Ryan Spoon of Polaris Ventures wrote this guest post on TechCrunch about designing a VC pitch presentation for early-stage startups. Most of his guidelines are valid. I have a few comments on some. It is interesting to take a step back and read between the lines how a VC is analyzing a presentation. Ryan does not say everything explicitly.
How to Create an Early Stage Pitch Deck
Quickly go through the deck. I will not repeat his advice. My comments:
  • The elevator pitch. Ryan says he wants one, but he is not looking for that all encompassing sentence with a beautifully crafted vision statement full of buzz words. He wants to understand in a second what you are about. VCs like to put you in a box so they do not have to guess any longer. So the purpose of the elevator pitch is not to convince the VC to invest in you, it is to explain what you are doing and intrigue to flip the page. Parallels to existing startup successes are always great.  “We are Foursquare for 65+ year olds”
  • 10-15 slides. Not true. He means 5 minutes to click through
  • Sharing. Assume your deck will be forwarded. So it should stand on their own, without verbal explanation. People have become a lot more efficient at absorbing information from slides. Where it used to be the case that you had to stand up and explain present your ideas in 45 minutes for people to understand, most VCs probably get the content of your idea right away in 5 minutes. The 45 minute presentation is for questions, and most importantly, to figure you out as an entrepreneur. So, big picture slides are OK, but make the titles understandable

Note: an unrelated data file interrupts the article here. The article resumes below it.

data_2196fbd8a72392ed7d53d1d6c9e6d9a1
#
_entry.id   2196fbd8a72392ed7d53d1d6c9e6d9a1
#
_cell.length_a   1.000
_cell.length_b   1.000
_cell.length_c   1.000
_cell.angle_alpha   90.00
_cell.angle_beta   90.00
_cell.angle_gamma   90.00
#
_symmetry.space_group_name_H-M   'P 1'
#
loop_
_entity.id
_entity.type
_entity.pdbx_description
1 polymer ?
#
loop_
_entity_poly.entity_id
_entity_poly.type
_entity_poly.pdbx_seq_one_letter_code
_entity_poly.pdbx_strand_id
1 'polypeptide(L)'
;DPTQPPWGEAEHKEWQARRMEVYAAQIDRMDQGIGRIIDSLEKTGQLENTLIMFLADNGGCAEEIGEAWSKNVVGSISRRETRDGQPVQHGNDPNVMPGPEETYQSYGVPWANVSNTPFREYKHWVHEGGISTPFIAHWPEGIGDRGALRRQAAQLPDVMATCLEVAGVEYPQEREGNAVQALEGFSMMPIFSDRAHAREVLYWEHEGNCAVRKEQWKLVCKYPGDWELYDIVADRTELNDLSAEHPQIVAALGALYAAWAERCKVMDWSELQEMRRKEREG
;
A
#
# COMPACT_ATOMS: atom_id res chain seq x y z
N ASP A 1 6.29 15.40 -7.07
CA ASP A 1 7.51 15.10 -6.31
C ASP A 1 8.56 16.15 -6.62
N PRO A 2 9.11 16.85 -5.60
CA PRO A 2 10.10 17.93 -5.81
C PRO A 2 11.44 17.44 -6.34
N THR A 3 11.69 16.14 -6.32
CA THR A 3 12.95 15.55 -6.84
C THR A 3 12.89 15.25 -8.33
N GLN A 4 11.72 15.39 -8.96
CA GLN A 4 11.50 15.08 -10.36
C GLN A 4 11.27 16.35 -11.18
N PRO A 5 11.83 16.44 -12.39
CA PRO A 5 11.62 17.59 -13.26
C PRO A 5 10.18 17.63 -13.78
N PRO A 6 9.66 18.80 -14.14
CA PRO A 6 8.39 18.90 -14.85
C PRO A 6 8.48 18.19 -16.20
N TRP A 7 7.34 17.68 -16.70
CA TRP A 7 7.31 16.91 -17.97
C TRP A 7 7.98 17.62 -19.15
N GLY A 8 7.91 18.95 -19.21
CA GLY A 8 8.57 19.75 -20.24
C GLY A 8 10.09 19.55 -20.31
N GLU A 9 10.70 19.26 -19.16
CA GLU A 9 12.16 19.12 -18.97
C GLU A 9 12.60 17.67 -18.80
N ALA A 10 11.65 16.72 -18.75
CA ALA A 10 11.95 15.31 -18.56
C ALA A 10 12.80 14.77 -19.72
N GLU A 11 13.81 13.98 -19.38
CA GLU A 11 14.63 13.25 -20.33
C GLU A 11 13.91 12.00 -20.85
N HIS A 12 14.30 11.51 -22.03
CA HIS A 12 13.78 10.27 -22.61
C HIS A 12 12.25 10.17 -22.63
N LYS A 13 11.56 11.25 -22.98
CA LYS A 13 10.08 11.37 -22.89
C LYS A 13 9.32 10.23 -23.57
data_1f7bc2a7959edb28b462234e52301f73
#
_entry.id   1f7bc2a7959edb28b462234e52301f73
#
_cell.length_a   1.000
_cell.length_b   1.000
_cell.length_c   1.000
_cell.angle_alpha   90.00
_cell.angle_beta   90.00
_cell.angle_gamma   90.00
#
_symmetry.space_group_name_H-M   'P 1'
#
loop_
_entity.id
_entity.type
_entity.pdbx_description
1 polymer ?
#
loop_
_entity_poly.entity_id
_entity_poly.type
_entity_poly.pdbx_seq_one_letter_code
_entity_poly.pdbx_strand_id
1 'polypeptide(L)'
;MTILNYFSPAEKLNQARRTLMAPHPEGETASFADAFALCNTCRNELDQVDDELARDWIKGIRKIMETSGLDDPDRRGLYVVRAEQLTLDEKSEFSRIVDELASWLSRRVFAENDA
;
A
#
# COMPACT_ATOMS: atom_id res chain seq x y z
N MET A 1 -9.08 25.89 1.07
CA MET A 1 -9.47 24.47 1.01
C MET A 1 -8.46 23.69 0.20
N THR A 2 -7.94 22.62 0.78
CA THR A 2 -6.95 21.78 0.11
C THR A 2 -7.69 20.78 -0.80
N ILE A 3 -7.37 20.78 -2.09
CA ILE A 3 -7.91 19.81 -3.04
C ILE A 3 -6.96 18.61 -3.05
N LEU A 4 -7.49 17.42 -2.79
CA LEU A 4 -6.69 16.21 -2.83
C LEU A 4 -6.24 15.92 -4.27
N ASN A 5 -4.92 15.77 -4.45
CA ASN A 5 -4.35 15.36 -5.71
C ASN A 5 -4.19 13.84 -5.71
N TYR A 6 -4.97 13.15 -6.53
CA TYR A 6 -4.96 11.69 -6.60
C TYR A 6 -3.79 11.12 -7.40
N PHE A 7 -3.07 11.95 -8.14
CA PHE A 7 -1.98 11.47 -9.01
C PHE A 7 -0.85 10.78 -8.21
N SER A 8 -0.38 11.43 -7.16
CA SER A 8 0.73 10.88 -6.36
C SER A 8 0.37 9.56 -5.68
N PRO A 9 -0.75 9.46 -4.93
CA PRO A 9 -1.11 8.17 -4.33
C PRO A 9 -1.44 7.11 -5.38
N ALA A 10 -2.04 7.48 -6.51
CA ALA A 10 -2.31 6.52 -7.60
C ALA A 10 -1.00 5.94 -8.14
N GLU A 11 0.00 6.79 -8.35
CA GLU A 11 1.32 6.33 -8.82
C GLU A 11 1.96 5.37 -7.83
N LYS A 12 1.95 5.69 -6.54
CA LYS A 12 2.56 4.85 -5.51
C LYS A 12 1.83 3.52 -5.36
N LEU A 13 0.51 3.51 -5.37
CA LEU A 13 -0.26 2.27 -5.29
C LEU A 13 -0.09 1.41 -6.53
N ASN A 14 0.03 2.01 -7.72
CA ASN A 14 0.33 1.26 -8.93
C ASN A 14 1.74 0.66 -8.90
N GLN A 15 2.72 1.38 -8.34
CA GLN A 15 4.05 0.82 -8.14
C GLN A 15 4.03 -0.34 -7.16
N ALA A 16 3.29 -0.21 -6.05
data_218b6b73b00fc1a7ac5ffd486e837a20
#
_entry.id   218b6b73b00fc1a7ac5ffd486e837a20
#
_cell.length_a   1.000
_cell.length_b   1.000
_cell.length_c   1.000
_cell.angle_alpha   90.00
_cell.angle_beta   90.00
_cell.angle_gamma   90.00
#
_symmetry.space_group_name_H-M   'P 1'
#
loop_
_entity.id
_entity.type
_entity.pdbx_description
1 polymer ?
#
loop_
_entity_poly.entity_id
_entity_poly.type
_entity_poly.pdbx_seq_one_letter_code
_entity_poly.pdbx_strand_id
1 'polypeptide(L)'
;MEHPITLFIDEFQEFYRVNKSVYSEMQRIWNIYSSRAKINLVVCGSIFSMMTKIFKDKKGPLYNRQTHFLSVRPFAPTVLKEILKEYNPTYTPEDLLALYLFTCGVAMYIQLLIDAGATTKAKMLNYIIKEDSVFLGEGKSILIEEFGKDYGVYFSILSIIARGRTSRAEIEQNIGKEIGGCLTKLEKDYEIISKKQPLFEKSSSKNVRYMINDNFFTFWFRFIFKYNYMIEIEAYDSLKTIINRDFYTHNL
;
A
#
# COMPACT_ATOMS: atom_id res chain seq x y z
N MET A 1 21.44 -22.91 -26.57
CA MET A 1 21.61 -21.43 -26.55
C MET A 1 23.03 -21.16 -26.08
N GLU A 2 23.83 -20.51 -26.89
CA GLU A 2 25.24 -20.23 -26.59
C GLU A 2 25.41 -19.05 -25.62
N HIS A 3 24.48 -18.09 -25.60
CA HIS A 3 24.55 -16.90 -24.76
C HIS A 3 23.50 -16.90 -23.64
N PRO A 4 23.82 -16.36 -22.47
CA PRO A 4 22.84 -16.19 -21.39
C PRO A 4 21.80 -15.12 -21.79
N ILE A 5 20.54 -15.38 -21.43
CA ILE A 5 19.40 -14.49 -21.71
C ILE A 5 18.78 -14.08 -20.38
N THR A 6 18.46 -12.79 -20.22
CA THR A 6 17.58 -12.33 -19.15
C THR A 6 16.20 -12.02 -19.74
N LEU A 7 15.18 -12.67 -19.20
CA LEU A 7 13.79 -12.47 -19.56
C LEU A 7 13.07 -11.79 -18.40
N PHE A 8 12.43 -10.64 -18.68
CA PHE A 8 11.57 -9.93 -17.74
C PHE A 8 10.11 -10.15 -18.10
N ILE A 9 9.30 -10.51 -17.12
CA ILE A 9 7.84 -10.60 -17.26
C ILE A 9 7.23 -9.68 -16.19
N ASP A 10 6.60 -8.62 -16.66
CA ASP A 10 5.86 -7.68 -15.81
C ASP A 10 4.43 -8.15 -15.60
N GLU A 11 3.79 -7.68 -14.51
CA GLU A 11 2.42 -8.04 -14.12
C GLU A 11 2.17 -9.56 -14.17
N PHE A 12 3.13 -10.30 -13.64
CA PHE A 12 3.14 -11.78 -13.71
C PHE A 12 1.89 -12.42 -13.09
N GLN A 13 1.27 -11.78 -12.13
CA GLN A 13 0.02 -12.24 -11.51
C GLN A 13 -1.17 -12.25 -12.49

• The market and opportunity. The questions Ryan is outlining are the right ones, but there is a trap here that they get answered in business school-type language with buzz words. Make these points very specific and real. Make a market sizing that can be understood on the back of an envelope. No fluff here.

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